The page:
The president is already facing huge challenges when it comes to reclaiming the Oval Office in November. Former vice president and Democratic candidate Joe Biden has been recently leading in the polls, and now it seems that a criminal investigation into Trump’s business affairs isn’t going away.
On Wednesday, The New York Times reported that New York prosecutors have subpoenaed Trump’s longtime lender, Deutsche Bank. This signals that their criminal investigation is more extensive than previously known.
Initially, the investigation focused on hush money payments made to two women in 2016, but now it appears to be looking into additional crimes. According to The Times, in a court filing this week, the district attorney’s office cited:
‘Public reports of possibly extensive and protracted criminal conduct at the Trump Organization’
The Times reported:
‘Because of its longstanding and multifaceted relationship with Mr. Trump, Deutsche Bank has been a frequent target of regulators and lawmakers digging into the president’s opaque finances. But the subpoena from the office of the district attorney, Cyrus R. Vance Jr., appears to be the first instance of a criminal inquiry involving Mr. Trump and his dealings with the German bank, which lent him and his company more than $2 billion over the past two decades.’
Deutsche Bank complied with the subpoena and over several months last year, provided Mr. Vance’s office with detailed records which included financial statements and other materials that Trump had provided to the bank as he sought loans.
The bank’s response is an indicator of the seriousness of the legal threat the district attorney’s investigation poses for Mr. Trump and his family, and his company.
The district attorney’s office has spent the past year trying to obtain the president’s personal and corporate tax returns. Last month, the Supreme Court upheld the right of prosecutors to seek that information.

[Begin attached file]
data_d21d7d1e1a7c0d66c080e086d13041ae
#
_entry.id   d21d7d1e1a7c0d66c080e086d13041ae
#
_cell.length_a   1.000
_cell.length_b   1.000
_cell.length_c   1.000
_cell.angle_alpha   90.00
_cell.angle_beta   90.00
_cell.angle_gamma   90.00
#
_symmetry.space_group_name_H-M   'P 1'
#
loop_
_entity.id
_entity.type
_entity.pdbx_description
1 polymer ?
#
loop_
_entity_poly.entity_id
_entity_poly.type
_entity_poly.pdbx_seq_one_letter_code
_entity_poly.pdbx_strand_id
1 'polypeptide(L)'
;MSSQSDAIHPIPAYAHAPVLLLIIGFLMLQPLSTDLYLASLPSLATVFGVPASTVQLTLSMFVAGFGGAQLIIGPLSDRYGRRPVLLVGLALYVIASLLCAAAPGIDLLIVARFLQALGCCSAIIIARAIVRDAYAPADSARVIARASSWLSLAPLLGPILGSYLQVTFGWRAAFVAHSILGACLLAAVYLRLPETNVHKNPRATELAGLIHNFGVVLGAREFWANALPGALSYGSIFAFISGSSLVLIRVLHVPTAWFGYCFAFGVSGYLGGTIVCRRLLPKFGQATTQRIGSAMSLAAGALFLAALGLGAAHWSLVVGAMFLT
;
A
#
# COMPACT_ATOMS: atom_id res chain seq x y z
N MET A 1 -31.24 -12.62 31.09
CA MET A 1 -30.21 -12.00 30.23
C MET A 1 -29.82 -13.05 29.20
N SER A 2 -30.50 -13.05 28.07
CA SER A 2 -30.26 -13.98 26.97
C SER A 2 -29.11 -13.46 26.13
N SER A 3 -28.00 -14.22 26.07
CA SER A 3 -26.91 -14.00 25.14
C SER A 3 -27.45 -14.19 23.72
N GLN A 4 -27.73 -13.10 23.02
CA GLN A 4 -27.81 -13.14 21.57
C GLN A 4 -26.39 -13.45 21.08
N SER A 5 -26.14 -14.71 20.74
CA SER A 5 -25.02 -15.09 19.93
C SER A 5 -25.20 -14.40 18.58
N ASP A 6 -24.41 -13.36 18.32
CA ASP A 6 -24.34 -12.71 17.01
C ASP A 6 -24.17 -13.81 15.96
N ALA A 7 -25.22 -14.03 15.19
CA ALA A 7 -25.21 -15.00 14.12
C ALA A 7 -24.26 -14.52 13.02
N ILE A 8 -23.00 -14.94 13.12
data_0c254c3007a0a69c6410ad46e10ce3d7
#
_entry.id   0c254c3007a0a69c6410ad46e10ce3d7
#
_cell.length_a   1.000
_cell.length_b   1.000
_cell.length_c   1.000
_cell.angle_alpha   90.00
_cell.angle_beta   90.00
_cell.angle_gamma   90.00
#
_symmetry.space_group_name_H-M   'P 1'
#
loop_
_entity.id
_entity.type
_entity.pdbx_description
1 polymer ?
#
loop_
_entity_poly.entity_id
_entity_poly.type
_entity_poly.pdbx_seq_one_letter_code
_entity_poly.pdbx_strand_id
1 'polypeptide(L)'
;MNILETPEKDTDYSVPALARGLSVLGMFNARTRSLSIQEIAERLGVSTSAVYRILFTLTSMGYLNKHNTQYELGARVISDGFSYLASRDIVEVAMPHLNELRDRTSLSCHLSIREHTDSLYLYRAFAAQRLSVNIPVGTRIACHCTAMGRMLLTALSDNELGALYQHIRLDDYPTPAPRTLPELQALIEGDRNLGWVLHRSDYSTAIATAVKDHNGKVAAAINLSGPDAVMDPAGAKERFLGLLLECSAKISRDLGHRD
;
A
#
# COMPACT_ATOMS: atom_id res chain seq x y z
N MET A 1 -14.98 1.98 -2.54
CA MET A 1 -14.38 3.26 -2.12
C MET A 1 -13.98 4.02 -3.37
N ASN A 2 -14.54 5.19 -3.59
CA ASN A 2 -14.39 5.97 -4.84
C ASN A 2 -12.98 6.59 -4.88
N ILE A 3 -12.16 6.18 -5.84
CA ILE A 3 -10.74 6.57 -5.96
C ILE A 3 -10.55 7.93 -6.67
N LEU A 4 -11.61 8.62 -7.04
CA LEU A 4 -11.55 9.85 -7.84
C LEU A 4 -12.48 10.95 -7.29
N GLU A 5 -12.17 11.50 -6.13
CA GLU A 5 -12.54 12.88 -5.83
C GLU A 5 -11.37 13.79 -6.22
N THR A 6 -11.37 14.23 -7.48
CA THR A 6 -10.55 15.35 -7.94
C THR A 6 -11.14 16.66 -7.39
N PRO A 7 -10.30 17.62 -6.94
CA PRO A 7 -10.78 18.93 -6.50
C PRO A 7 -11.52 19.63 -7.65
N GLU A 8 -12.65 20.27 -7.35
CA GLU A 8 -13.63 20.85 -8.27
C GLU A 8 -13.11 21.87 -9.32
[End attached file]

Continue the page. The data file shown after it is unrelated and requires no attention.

Without the tax returns though, the investigation would be stalled. Carey R. Dunne, a senior prosecutor under Mr. Vance, told the judge:
‘It’s been nearly a year since we served our subpoena, and this lawsuit’s been very successful since then in delaying our ability to gather the central evidence.’
Dunne continued saying that this delay made it:
‘ever more likely that the grand jury will be prevented from evaluating the evidence before the statutes of limitation expire.’
In early 2019, Trump’s personal attorney Michael Cohen, testified on Capitol Hill that the president had inflated the value of his assets at times in order to receive financing from Deutsche Bank. Cohen also mentioned that the Trump Organization had filed insurance claims that he believed to have been inflated.
According to The Times:
‘Last month, the Supreme Court dealt a blow to congressional investigations into the president’s finances when it ordered lower courts to reconsider whether Deutsche Bank and Mazars USA, Mr. Trump’s accounting firm, had to comply with congressional subpoenas seeking his records. The ruling meant that the subpoenas would not be enforced until after the presidential election in November, if at all.’
When Manhattan prosecutors receive documents, they are subject to grand jury secrecy rules and might not become public unless the district attorney’s office brings charges and introduces the documents as evidence at a trial.